Selenium is one of the most important dietary minerals human body needs. But the amount we need is very small. Selenium is incorporated in a small cluster of important proteins, each of which plays a critical role in our health. Scientists named these selenium-containing proteins “selenoproteins.” And, like all nutrients, selenium can reach a point where enough becomes too much and it begins to hurt rather than help. Your body needs what it needs; more isn’t necessarily better. In fact, if you consume too much selenium, you can experience selenium toxicity, also known as selenium poisoning. As you might guess, this is the presence of too much selenium in the body.
Selenium toxicity is actually more common in livestock than people. This is particularly true in the areas where the soil is rich in selenium. High selenium content in soil is absorbed by plants and passed on to livestock. But humans in those areas are also affected due to high selenium levels in water. And it is also passed from livestock to humans through meat.
Symptoms of Selenium Toxicity
Research suggests that the adult human body can tolerate up to 600 micrograms (µg) of selenium per day for 18 months without experiencing adverse health effects.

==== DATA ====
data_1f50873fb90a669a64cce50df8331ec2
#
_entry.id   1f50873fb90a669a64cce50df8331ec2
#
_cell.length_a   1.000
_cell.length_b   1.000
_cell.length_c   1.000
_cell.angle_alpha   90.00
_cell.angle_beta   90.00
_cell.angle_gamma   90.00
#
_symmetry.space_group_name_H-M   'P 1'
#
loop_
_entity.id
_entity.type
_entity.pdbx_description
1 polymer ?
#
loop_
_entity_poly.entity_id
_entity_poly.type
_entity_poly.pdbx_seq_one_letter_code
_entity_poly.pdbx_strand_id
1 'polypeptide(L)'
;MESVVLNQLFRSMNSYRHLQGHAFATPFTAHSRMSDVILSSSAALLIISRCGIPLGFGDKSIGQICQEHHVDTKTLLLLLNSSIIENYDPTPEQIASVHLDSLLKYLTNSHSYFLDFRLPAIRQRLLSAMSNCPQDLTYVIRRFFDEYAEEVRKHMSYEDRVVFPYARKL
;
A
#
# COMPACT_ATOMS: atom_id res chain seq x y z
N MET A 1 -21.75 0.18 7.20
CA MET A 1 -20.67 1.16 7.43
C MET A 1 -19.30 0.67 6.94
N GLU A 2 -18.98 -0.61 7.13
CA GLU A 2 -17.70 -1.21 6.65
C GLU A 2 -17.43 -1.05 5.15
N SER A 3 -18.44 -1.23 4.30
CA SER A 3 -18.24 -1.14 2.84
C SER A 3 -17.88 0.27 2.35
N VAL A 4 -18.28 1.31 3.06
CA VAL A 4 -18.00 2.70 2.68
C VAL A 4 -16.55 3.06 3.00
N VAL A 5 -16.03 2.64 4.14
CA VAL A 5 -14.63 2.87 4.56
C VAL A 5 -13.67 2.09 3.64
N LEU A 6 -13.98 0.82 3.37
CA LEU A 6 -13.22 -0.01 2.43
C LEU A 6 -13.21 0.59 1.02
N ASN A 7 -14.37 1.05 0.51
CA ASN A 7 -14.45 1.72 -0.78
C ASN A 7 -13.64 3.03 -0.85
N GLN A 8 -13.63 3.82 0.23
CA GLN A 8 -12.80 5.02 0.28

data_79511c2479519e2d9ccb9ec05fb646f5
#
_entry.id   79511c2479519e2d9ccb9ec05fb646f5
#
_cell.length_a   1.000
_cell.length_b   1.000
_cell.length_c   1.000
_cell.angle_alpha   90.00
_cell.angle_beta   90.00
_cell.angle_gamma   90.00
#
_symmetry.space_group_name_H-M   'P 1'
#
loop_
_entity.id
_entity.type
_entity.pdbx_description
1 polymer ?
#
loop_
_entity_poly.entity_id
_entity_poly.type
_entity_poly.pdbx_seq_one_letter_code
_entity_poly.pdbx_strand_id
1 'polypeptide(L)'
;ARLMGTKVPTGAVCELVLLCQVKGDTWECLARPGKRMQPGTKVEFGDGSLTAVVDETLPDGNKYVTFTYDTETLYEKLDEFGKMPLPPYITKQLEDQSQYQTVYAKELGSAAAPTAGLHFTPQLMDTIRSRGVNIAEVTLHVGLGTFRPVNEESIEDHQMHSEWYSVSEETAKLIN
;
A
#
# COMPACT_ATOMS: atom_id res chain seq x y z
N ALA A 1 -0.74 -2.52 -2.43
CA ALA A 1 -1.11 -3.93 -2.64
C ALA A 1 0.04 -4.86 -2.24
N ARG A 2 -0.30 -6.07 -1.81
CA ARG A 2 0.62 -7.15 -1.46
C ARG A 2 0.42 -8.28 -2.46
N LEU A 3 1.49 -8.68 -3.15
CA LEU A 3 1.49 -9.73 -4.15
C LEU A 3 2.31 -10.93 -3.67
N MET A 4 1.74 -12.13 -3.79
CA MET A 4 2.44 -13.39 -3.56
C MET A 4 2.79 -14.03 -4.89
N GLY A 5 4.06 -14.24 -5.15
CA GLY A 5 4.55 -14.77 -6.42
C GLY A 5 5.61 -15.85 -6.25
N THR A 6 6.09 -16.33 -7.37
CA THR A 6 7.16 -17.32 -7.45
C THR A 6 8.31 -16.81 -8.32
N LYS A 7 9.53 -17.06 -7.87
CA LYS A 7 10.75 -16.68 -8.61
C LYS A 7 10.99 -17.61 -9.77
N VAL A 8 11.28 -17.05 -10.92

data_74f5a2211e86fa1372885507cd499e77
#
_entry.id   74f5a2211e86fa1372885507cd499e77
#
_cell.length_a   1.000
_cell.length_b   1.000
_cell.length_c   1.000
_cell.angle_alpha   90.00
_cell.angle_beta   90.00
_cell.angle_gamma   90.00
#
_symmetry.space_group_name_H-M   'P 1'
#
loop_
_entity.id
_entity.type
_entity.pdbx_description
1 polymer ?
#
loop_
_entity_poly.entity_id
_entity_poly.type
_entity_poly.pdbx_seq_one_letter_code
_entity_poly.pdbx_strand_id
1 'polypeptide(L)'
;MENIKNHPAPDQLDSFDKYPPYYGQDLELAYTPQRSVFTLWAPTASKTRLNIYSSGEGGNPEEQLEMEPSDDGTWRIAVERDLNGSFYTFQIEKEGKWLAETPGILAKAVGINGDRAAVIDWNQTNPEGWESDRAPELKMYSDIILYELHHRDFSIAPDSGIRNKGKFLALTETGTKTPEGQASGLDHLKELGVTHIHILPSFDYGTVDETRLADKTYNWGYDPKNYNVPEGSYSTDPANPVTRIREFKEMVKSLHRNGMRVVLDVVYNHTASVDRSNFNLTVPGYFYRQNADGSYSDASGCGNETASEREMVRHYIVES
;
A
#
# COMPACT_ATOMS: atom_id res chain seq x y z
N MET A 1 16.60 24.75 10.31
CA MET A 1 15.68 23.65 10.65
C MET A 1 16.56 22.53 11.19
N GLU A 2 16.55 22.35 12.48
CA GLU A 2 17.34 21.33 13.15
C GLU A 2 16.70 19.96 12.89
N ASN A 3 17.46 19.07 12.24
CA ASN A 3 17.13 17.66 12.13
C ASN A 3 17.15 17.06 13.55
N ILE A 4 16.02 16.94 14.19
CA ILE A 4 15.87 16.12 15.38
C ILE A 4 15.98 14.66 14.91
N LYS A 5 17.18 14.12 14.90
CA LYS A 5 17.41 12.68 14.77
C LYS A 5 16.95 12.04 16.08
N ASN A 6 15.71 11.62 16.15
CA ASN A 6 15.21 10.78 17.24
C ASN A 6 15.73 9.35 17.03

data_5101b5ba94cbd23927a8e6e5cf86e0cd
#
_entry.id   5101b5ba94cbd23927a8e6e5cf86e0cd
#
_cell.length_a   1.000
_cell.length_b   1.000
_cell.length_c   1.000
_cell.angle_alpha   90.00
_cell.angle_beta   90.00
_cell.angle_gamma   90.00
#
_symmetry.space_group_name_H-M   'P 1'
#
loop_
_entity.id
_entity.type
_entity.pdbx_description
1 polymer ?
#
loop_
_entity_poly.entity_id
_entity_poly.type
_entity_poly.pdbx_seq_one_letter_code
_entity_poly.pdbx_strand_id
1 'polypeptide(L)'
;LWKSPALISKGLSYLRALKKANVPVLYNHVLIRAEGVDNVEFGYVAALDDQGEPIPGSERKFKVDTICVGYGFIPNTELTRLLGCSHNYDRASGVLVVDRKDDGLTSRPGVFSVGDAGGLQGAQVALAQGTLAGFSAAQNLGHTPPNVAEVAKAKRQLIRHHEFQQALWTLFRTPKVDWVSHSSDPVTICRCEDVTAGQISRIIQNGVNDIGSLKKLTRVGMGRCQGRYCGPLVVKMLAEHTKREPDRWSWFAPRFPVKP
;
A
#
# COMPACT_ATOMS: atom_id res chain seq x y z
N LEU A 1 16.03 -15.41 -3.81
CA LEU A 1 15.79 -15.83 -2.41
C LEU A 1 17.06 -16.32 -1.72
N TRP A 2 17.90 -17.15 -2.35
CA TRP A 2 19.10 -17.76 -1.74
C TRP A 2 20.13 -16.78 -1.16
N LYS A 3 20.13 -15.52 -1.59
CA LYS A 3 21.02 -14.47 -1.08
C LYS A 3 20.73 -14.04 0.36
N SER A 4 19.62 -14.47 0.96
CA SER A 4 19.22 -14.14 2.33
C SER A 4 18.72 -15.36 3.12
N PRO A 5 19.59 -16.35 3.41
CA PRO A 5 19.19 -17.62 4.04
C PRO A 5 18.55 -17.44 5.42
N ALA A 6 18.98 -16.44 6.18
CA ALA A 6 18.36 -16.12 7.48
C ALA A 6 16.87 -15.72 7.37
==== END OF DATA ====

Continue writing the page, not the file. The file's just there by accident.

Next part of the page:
- Gastrointestinal Distress and Diarrhea— reported in over 75% of those observed suffering from selenium toxicity.
- Fatigue— reported by roughly 75% of those observed. Not surprising, as one of the key roles of selenium is as a helper for specific enzymes that regulate certain bodily functions related to energy production.
- Hair Loss— reported by over 70% of observed parties.
- Joint Pain— reported by about 70% of those observed.
- Nail Discoloration or Brittleness— reported by 61% of participants. Likely related to the hair loss.
- Nausea— reported in over half of those observed.
- Selenosis— a selenium-induced toxicity across multiple organs.
Selenium’s Role in Health Support
Anti- oxidant Protection
Selenium is required for the proper activity of a group of enzymes called glutathione peroxidases. These enzymes play a key role in the body’s detoxification system and they also provide protection against oxidative stress. Of the eight known glutathione peroxidase enzymes, five of them require selenium.
Supports Thyroid Function
A selenium-containing enzyme is responsible for transforming a less active thyroid hormone called T4 into the more active T3. As you’ll see below in the Relationship with Other Nutrients section, selenium and iodine work together to keep thyroid function strong and consistent.